The Irish border
Almost a century on from the creation of Northern Ireland, the Irish border could decide the future of the UK and Europe. What were the Troubles, and are they over for good?
Why does the border matter?
This 310-mile line could decide the future of the UK and Europe. The question of what to do with the Irish border has paralysed Parliament and roadblocked Brexit.
After Brexit, Northern Ireland will be the only part of the UK to share a border with an EU country. The billions of pounds of goods passing between the two will need to be checked.
However, an invisible border was a key term in the Good Friday Agreement, which brought peace to Northern Ireland in 1998 after decades of bloodshed. All sides agree that a hard border must be avoided. How? No one knows, and anxiety is building.
How was the border decided?
In 1919, Irish republicans declared independence from Westminster, starting the Irish War of Independence. However, Protestants in the northern counties wanted to stay in the UK, fearing they would be oppressed by Dublin’s Catholic lawmakers.
Two years later, the British government divided Ireland into the Protestant-majority north, which would stay in the UK, and the largely Catholic south, which would be given Home Rule.
The new border was a winding 310-mile route, separating six counties into Northern Ireland. The “northern” name is not strictly accurate: Donegal is the island’s most northern county, but it is in the Republic.
Some areas included in Northern Ireland, such as Derry, were mostly inhabited by Catholics who were unhappy with their new situation. These disagreements resurfaced in the devastating years of the Troubles.
Who fought in the Troubles?
Protestant unionists and Catholic nationalists. Unionists consider themselves British and want Northern Ireland to stay in the UK. Irish nationalists and republicans want a united Ireland, free from British rule.
Both sides have their moderates and extremists.
In the 1960s, Northern Ireland was deeply divided. Protestants and Catholics lived in segregated neighbourhoods. The Catholic minority faced discrimination in elections and housing.
In 1968, angry Catholics took part in marches, which spilled into violent rioting. The fighting inflamed old tensions between unionists and nationalists, starting a 30-year conflict known as the Troubles.
The Provisional IRA, a paramilitary group, aimed to remove the border by force. The IRA was responsible for much of the republican violence, while attacks from unionist paramilitaries also killed scores.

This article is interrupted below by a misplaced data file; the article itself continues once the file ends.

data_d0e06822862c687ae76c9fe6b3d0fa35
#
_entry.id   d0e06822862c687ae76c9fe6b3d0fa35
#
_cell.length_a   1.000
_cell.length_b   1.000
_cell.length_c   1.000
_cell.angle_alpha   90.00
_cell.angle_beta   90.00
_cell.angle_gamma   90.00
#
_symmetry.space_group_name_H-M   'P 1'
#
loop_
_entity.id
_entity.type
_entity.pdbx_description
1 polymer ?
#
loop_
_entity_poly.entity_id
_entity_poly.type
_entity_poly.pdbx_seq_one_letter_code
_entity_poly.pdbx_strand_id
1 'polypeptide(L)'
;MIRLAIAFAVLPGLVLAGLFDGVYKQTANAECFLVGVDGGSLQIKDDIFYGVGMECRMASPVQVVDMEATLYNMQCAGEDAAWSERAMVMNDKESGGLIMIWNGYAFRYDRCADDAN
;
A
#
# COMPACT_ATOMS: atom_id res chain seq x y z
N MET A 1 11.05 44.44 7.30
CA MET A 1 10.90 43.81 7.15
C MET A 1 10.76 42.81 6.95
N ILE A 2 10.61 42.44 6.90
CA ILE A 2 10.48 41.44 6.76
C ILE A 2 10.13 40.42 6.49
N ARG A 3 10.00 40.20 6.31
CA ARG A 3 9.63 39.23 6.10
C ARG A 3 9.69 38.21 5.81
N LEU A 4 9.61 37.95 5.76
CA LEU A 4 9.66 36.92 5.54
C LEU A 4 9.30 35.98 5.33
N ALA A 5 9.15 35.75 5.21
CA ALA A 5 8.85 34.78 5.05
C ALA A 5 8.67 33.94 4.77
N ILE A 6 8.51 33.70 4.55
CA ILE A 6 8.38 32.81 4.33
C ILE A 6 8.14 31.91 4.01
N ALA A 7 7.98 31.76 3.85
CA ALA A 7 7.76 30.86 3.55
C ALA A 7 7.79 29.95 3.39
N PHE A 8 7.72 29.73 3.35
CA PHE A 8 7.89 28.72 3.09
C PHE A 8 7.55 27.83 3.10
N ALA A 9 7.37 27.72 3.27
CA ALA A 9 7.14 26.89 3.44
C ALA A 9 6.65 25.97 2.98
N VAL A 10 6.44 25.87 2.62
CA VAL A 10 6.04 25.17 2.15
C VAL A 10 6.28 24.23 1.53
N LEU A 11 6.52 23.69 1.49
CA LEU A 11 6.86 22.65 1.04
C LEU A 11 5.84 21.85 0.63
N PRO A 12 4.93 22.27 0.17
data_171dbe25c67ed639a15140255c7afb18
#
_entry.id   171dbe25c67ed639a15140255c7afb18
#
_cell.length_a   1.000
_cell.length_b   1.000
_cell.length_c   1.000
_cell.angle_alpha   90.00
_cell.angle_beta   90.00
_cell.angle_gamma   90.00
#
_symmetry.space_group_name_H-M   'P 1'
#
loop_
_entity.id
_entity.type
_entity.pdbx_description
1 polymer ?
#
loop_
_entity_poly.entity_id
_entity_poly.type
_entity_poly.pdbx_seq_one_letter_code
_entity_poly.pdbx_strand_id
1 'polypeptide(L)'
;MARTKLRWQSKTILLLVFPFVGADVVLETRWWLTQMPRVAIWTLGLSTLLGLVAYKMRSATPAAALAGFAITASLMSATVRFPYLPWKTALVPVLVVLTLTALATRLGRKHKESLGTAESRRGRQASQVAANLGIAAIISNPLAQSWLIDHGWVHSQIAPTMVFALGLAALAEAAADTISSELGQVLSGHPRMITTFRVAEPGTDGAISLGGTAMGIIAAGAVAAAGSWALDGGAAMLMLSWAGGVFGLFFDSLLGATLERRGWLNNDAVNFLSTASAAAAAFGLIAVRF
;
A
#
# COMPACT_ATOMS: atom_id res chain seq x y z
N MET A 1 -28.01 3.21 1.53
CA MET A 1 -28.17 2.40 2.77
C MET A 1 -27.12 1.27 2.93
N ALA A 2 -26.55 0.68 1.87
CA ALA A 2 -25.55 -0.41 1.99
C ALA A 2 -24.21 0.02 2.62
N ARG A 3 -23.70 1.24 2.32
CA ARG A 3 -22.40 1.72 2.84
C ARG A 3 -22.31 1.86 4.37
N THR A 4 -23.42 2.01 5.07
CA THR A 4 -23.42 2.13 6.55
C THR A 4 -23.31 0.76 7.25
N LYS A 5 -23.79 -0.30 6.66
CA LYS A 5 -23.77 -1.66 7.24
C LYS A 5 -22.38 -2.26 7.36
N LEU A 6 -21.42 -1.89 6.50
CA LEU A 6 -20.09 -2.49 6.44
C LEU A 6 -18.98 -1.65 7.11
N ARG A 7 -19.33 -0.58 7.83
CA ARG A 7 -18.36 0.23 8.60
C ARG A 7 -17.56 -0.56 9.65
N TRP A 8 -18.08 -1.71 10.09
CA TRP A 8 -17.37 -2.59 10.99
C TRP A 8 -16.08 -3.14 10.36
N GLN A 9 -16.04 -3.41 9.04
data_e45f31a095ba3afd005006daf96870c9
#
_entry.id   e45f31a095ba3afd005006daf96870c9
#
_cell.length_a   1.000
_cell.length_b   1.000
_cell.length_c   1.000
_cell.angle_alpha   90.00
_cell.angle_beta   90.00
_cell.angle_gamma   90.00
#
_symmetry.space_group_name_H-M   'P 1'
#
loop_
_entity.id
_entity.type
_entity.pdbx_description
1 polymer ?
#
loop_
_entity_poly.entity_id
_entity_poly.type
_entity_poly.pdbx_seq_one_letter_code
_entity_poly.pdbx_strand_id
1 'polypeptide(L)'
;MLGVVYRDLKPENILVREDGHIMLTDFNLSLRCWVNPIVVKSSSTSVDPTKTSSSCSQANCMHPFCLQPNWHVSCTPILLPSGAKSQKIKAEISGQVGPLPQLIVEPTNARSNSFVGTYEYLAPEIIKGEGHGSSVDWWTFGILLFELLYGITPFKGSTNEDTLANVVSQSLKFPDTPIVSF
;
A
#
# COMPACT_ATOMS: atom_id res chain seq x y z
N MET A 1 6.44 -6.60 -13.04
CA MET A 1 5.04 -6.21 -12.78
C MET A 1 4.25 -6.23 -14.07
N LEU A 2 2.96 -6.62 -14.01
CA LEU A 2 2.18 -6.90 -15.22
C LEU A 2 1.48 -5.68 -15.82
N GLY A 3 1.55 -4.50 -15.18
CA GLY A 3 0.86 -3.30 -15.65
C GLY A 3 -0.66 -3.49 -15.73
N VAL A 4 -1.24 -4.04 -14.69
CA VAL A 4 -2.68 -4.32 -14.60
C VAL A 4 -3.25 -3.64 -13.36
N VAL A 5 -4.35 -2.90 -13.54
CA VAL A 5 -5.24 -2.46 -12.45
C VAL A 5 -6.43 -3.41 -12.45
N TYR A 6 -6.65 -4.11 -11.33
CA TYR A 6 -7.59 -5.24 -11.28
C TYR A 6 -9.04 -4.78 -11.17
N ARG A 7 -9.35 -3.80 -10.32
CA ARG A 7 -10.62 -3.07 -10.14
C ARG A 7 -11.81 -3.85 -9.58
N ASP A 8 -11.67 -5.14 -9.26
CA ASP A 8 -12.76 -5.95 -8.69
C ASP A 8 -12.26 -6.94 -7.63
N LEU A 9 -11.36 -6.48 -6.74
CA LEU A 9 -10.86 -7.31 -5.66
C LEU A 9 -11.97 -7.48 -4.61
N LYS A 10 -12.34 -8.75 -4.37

British soldiers were officially there to keep the peace between the two communities, but they fought with the republicans too.
By the time the Good Friday Agreement was signed in 1998, 3,500 people had died — over half of them civilians — and 50,000 injured.
What is the Good Friday Agreement?
Peace came when the Good Friday Agreement was signed on April 10, 1998. The deal created the Northern Irish Assembly, in which unionists and nationalists could share power equally. It also allowed people and goods to move freely across the border, which helped ease tensions over the issue.
Could the Troubles start again?
Around 150 people have died in isolated attacks since 1998. In January 2019, a bomb which exploded in Derry was blamed on the New IRA. In April, the journalist Lyra McKee was murdered during riots there.
“There is a real danger that Brexit could re-ignite conflict here,” said human rights expert Brian Gormally.
During the Troubles, customs posts on the border were a regular target for attacks. “There is something symbolic about it and it becomes a target for violent dissident republicans,” said Northern Ireland’s top police officer.
But others say the fears are overblown and irresponsible: the vast majority of people in Northern Ireland support peace.
- Should Ireland be reunified?
- Research one famous political leader from the last 100 years of Irish history. Produce a profile on them explaining what happened in their life, what they believed in and whether they are a controversial figure.
- Home Rule
- This gave the Irish power to make their own laws, although they remained part of the British Empire. Ireland did not become fully independent until 1949.
- People could be given more votes, up to a maximum of six, depending on how many properties they own. This benefited wealthier Protestants.
- An organised military group that is not a part of a government’s armed forces. The British government viewed them as terrorists.
- The power-sharing arrangement between the republican Sinn Féin and Democratic Unionist Party (DUP) collapsed in early 2017. Relations between the parties are sour, and the country has been without a working executive since.
- 75% of the population is Catholic. Nationalists call it Derry, while unionists call it Londonderry.
- Someone who rebels against the state.